The case for Data-Conscious Brand Strategy that uses data to inform – not drive – your brand strategy.
Over my many years of developing brand strategies for organizations, I have witnessed my own transformation from being a “traditional” marketer, who was mildly fearful of research and how to use data, to becoming a research-loving, data-loving brand strategist.
Let’s face it, data makes today’s business environment more efficient. We use it to inform decision-making at every level of an organization: new product introductions, validation of positioning and campaign strategies, and corporate culture development. The list goes on and on.
But data is not strategy.
Data that is harvested from your customers and target prospects isn’t unique to you. It may tell you where you perform well. It may tell you where you need to improve. And it can certainly tell you what brand attributes and strengths are most important to your highest value prospects.
But it is an echo chamber.
In virtually every case, aside from your brand’s health metrics, data points relative to the values that drive consumers to choose a brand like yours would be repeated in any brand study conducted by your competitors.
The fact that some strategists take data points and translate them directly into brand and positioning strategies is nothing short of astonishing to me. It is a disservice given that those data points could be used as a positioning for any of your competitors, thus creating the potential for more sameness and a lack of truly differentiated brands.
When it comes to differentiating a brand, unless you are a brand that has defined a particular category or has a one-of-a-kind technology your customers and prospects (read: survey respondents) are not going to be able to tell you exactly how to position your brand in a unique way. If they do, they will likely be doing it in a way that is important to them, and ultimately, the most important values that they want to place on your brand would be placed on any brand they would consider using in that particular product or service category.
Enter Data-Conscious Brand Strategy.
This approach to developing strategies considers the broader picture for informing differentiation concepts. From qualitative one-on-one interviews, to focus groups, to large scale quantitative studies, to carefully mapping the positioning and messaging strategies of your competitors, Data-Conscious Brand Strategy paints a holistic picture of the opportunity landscape, not just cherry-picked data points that look good on paper.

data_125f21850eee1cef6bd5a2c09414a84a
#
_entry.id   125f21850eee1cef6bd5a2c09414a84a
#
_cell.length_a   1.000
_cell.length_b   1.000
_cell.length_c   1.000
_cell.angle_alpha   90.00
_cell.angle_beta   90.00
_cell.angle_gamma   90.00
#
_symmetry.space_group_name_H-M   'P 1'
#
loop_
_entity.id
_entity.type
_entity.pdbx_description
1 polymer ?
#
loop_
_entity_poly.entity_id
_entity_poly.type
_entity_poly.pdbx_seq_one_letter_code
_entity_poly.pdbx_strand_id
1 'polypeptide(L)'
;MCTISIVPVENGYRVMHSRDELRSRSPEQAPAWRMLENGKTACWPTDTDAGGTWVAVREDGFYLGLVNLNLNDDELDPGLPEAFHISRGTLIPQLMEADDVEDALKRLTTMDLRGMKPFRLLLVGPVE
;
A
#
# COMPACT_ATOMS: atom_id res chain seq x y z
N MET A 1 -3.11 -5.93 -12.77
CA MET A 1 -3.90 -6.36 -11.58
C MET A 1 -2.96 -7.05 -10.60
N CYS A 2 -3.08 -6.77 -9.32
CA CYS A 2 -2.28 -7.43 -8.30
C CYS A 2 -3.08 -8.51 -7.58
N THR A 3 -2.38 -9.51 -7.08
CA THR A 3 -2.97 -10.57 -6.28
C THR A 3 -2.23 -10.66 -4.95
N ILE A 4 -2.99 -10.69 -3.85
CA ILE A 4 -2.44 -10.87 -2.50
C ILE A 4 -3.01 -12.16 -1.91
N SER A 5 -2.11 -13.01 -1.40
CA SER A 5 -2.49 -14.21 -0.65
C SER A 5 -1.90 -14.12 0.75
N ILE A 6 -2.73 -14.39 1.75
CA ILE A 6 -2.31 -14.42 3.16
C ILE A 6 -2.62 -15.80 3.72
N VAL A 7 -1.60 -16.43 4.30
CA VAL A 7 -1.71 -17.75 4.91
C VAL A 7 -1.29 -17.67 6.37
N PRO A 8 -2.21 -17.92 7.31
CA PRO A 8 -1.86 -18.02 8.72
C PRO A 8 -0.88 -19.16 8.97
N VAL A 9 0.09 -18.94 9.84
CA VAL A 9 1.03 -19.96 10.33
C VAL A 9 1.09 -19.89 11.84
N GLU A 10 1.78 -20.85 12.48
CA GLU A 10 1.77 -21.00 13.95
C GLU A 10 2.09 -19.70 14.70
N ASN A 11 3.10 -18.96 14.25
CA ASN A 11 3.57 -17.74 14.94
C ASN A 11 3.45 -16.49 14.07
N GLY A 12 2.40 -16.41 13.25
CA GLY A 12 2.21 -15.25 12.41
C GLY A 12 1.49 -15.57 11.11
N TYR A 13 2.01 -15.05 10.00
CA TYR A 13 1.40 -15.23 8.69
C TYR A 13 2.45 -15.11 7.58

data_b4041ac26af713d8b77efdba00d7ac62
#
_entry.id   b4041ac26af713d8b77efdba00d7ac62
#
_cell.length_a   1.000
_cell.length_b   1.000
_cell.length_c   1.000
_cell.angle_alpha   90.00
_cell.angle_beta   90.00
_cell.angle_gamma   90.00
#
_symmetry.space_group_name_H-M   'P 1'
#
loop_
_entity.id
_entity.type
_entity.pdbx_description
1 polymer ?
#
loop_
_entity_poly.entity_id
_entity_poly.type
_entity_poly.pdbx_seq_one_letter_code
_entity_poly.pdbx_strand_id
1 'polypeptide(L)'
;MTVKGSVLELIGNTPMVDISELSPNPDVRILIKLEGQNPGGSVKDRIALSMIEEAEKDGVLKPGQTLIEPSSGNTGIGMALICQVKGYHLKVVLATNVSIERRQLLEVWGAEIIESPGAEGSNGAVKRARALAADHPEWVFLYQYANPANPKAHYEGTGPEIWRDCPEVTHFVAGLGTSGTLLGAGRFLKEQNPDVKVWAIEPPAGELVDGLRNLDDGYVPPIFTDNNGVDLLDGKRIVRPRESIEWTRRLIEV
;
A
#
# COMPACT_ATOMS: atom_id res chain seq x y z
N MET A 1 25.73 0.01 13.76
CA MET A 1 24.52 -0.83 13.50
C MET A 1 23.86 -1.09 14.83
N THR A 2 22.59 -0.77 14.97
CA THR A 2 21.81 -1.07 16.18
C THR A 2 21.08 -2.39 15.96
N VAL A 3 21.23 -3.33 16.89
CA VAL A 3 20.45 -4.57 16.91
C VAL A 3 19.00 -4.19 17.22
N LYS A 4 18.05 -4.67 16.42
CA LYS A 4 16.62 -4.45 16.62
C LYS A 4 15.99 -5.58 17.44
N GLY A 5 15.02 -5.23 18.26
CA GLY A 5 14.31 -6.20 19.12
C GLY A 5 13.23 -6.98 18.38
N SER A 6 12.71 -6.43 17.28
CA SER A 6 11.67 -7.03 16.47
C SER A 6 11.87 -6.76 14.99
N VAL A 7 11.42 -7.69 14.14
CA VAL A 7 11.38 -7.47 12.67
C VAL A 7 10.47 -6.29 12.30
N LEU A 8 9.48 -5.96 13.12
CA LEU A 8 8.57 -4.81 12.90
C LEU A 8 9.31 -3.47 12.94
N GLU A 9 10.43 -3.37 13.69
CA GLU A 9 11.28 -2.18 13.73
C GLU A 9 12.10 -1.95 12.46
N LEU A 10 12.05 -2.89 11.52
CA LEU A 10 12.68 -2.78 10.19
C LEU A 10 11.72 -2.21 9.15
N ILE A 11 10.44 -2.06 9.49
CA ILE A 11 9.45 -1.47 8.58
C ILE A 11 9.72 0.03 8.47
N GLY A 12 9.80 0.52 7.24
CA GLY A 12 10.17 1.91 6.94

The philosophy behind Data-Conscious Brand Strategy is that strategy development is both a right and left-brained undertaking. Of course, quantitative data should be an integral part of your methodology and inform your process, but it shouldn’t be considered the most important insight set during your discovery process.
At Brandigo, our approach to strategy development involves uncovering 2 to 3 points of distinction (PODs) for our clients. In the best of cases, they are standalone points that are unique, valuable to your audience and cannot be claimed by your competitors – a genuine reason to choose you. In some cases, however, the PODs, while important, aren’t 100% unique. In this case, it is important to use your PODs, the findings from your qualitative and quantitative studies and your competitive market assessment to inform and develop a truly differentiated Data-Conscious Brand Strategy.
Not only does Data-Conscious Brand Strategy development result in a compelling value proposition for your market segments. Often times, it results in new ways of doing business, new product and service offerings, and operational improvements that allow you and your aligned team to deliver on your brand promise on ways that are important to your target audience.
If your brand is in a crowded industry, in need of an updated narrative and a better way to tell your story, Data-Conscious Brand Strategy, not market research, is what you need.
If you want to learn more or have thoughts on this, reach out. I’d love to talk.
Global Vice President of Brand Strategy